Dick DeVos, Jr.: Spreading the Wealth One School at a Time

Financial prosperity and material abundance are blessings that can be wasted, hoarded or shared. Many lottery winners fritter away their windfalls and the world certainly has no shortage of rich misers. Yet those who give away large portions of their wealth—especially when come by through old-fashioned, honest effort—not only alleviate suffering and bring hope to the needy, but also set an example for their fellow citizens. Such is the case with Dick DeVos, Jr.


The son of a founder of the network marketing giant, the Amway Corporation, DeVos was raised with a benevolent ethic. In fact, DeVos, Sr. and his children were listed among the top 25 charitable givers in the United States in 2015. With his wife Betsy (now U.S. Secretary of Education), DeVos, Jr. distributed $11.6 million in philanthropic gifts through his family foundation that very same year. Educational institutions rank significantly high among the recipients, demonstrating a passion and priority for the DeVoses. Both husband and wife are committed to education reform, including charter schools and vouchers to enhance parental choice. DeVos maintains that their gifts cut across socio-economic lines, and that the benefits are seen in positive student outcomes.


While most of the dollars earmarked for educational causes are targeted for institutions—public and private—in his home state of Michigan, including a science-intensive aviation high school, Christian schools and state colleges, DeVos does not neglect other areas of need. For example, his funds make possible a groundbreaking arts management program at the University of Maryland. Moreover, he gives to civic improvement causes, pediatric cancer tratments, public policy research, churches and religious organizations. Notably, these endowments dwarf the political contribution totals that were so controversial during Betsy DeVos’ confirmation process.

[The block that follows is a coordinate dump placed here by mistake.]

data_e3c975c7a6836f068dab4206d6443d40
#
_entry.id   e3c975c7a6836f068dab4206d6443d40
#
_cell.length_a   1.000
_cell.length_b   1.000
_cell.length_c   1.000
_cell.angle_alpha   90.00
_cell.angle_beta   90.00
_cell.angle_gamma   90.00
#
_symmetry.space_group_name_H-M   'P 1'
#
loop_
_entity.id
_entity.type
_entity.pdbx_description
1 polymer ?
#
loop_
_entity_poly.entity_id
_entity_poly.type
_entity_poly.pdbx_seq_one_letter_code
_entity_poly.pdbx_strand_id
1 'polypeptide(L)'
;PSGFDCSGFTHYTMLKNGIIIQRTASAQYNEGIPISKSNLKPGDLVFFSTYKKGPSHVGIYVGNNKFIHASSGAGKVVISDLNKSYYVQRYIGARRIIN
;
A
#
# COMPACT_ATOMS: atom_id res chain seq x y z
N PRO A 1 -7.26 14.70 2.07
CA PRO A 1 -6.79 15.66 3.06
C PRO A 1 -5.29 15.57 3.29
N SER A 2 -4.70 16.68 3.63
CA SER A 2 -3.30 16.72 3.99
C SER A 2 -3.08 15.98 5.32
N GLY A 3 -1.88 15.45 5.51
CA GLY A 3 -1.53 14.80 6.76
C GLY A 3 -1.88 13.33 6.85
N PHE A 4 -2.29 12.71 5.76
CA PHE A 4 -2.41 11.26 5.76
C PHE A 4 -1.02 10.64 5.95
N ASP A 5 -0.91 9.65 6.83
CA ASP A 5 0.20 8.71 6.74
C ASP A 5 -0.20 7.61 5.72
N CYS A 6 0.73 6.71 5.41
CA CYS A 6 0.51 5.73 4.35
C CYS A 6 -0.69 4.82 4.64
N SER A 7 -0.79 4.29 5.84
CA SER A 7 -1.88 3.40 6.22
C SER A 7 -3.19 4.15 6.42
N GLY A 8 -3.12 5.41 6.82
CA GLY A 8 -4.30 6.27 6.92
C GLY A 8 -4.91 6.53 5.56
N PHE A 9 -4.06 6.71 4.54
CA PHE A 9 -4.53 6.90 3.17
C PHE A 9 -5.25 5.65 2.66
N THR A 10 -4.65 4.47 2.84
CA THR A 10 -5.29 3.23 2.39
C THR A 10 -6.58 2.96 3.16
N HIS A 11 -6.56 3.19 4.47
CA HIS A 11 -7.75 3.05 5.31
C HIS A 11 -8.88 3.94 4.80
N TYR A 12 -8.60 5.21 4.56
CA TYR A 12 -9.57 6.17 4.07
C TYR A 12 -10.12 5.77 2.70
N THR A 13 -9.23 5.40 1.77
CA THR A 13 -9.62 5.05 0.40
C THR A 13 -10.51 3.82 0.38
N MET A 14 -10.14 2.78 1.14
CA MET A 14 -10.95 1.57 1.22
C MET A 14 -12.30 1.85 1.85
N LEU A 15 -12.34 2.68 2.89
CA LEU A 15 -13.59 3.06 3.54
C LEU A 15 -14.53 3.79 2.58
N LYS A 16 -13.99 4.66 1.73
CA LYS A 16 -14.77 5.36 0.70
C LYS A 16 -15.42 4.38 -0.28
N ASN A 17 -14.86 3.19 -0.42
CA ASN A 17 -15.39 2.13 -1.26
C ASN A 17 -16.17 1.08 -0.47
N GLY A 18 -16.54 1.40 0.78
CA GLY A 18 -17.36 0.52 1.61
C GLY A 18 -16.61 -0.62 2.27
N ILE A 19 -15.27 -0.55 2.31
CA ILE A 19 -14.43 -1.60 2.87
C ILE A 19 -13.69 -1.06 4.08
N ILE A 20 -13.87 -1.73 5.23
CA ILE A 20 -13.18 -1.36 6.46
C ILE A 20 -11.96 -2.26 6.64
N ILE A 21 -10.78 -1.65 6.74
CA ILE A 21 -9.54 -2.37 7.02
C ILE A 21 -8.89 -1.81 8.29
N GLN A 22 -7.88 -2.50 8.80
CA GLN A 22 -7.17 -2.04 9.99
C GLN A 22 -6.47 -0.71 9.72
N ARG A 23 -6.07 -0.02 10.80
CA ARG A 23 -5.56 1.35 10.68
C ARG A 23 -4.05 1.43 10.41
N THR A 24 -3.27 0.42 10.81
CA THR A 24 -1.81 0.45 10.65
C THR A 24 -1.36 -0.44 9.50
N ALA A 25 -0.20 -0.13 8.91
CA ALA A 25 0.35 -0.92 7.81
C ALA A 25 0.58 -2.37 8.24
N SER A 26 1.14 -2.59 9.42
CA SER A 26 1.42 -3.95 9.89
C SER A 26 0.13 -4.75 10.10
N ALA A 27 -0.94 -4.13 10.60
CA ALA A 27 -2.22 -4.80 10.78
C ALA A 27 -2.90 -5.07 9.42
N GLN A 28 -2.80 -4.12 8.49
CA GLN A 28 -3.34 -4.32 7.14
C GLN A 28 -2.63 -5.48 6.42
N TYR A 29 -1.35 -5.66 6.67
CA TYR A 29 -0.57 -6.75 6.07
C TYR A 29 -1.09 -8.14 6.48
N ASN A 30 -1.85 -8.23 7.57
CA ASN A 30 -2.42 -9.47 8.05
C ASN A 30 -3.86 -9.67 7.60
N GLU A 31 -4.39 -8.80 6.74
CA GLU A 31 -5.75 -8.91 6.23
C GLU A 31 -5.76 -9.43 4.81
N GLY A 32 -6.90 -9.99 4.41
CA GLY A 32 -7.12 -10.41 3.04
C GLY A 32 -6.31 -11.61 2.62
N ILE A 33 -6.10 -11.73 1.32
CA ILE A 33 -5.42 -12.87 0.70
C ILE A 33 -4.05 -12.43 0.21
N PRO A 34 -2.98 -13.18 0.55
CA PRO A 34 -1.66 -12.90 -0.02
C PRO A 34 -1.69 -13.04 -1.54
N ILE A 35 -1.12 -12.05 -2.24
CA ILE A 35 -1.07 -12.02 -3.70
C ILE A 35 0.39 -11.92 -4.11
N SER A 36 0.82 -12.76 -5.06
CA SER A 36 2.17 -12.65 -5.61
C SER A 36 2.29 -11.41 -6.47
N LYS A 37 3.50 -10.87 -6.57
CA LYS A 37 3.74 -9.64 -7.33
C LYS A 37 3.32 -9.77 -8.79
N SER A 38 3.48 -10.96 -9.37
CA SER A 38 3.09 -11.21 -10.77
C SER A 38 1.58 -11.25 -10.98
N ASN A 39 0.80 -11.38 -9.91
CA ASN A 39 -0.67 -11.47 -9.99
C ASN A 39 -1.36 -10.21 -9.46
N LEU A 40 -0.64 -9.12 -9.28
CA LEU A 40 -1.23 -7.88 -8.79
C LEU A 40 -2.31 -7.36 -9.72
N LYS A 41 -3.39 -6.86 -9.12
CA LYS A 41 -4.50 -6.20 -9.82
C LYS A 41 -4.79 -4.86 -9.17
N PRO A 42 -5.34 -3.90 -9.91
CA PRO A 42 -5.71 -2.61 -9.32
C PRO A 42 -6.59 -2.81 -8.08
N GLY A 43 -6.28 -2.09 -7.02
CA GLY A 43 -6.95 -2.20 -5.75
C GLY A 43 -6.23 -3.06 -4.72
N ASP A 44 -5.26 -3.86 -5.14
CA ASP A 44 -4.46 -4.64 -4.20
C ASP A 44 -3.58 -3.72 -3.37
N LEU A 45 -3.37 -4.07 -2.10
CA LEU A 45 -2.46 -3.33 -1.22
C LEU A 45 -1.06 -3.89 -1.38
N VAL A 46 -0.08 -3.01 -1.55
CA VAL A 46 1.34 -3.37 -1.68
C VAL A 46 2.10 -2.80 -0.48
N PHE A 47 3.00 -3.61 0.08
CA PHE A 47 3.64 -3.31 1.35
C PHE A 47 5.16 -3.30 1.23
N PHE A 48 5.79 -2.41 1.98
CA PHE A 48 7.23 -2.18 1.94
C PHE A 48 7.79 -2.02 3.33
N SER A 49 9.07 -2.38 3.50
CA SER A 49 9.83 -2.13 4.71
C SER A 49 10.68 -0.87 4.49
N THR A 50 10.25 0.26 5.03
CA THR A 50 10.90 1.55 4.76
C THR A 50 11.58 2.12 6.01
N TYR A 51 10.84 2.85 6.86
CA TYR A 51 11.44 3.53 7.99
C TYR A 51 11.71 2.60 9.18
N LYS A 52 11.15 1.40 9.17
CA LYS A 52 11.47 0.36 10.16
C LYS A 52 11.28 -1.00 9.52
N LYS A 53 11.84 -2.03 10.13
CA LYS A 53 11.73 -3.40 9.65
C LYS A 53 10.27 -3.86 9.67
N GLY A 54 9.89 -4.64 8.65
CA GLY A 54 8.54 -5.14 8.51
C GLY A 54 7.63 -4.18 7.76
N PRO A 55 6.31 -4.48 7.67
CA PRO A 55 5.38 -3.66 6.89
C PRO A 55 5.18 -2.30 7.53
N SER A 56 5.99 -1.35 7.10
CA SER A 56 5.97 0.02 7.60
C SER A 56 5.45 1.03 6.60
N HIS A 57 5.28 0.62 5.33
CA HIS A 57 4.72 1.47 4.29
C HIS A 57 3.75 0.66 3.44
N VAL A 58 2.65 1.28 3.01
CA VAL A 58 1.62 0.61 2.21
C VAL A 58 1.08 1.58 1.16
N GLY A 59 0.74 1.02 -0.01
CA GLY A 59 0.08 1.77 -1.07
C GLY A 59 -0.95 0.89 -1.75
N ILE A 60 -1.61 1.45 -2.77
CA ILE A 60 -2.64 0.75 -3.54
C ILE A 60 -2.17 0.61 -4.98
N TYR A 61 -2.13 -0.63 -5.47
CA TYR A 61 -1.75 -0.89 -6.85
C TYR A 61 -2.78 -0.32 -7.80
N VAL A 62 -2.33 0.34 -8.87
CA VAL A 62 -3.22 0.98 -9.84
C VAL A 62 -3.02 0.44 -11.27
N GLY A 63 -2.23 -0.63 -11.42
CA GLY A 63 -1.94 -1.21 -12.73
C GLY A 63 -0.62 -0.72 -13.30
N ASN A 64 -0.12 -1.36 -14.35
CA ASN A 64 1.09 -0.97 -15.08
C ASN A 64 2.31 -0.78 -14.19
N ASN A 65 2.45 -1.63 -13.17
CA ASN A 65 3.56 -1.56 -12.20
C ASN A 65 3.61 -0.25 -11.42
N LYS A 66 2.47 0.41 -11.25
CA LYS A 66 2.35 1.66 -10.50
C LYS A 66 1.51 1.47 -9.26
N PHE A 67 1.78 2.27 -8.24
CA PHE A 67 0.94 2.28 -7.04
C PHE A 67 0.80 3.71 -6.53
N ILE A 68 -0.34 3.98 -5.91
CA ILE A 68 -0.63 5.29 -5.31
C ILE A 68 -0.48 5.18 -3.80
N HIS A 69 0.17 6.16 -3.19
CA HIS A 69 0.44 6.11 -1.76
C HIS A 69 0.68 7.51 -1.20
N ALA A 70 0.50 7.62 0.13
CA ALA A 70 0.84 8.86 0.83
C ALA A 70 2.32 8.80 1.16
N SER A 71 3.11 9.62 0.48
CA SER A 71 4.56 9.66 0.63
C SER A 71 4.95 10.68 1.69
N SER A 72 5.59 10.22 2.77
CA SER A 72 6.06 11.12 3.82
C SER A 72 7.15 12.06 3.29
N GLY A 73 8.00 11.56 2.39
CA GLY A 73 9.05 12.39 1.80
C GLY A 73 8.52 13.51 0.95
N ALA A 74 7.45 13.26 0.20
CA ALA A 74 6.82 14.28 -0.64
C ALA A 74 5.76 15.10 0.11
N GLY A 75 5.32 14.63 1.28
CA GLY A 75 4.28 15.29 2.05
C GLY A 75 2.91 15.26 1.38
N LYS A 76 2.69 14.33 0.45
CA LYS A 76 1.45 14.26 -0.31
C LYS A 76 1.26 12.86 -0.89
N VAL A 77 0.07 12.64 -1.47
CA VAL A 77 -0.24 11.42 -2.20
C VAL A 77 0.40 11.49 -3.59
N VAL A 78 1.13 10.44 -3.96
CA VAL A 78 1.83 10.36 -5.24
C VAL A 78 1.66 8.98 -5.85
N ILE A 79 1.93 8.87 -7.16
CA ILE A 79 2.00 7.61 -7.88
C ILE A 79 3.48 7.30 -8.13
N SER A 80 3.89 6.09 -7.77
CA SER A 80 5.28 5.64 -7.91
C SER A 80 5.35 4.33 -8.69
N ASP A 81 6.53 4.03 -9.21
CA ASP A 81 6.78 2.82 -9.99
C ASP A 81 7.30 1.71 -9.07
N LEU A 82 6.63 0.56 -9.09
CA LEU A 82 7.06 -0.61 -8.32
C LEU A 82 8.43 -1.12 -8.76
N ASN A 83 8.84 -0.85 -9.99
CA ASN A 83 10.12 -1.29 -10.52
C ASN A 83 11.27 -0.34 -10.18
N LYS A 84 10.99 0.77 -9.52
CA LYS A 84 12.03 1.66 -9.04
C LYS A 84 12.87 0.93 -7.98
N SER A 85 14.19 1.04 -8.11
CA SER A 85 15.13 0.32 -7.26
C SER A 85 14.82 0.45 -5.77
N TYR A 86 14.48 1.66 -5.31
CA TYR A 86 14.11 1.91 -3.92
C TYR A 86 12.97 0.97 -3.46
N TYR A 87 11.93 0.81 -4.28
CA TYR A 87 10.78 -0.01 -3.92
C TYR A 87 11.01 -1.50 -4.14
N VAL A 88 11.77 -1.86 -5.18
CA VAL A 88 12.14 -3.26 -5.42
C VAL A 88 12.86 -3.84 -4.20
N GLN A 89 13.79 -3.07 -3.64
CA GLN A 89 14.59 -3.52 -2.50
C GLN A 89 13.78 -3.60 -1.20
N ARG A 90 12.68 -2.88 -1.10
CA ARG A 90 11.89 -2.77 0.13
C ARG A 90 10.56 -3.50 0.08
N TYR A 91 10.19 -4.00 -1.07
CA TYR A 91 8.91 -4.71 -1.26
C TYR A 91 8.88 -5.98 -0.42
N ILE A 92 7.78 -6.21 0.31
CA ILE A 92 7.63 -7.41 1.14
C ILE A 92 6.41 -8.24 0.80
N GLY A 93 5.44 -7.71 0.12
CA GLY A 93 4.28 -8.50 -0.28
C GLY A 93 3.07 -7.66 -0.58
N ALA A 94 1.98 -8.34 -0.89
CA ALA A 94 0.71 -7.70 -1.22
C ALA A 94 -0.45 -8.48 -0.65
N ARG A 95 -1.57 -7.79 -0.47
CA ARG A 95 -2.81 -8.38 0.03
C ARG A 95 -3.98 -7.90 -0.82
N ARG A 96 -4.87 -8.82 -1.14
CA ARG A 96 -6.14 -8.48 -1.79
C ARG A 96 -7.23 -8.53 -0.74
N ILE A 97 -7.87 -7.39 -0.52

While a son of comfortable upbringing, Dick DeVos, Jr. is by no means a stranger to personal responsibility and hard work. Working his way up the ladder at Amway, he eventually supervised operations in 18 countries overseas. Eager to accomplish outside of the family business, he then founded The Windquest Group, a producer and distributor of closet organizers and storage compartments. Family obligations drew him back in 1991, when he assumed executive leadership of the NBA’s Orlando Magic franchise, a DeVos-owned enterprise. Since then, he served as president of Amway—restructuring the organization along the way—and ran for governor of Michigan in 2006 (he lost). He now concentrates on Windquest, charity and political causes.


Betsy DeVos partnered closely with Dick in advocating for educational reforms, a stance that earned her intense hostility from teachers unions and public school lobbies. After contentious debates, she was narrowly confirmed as Education Secretary (by one vote) in 2017. With Betsy, Dick DeVos, Jr. has four children.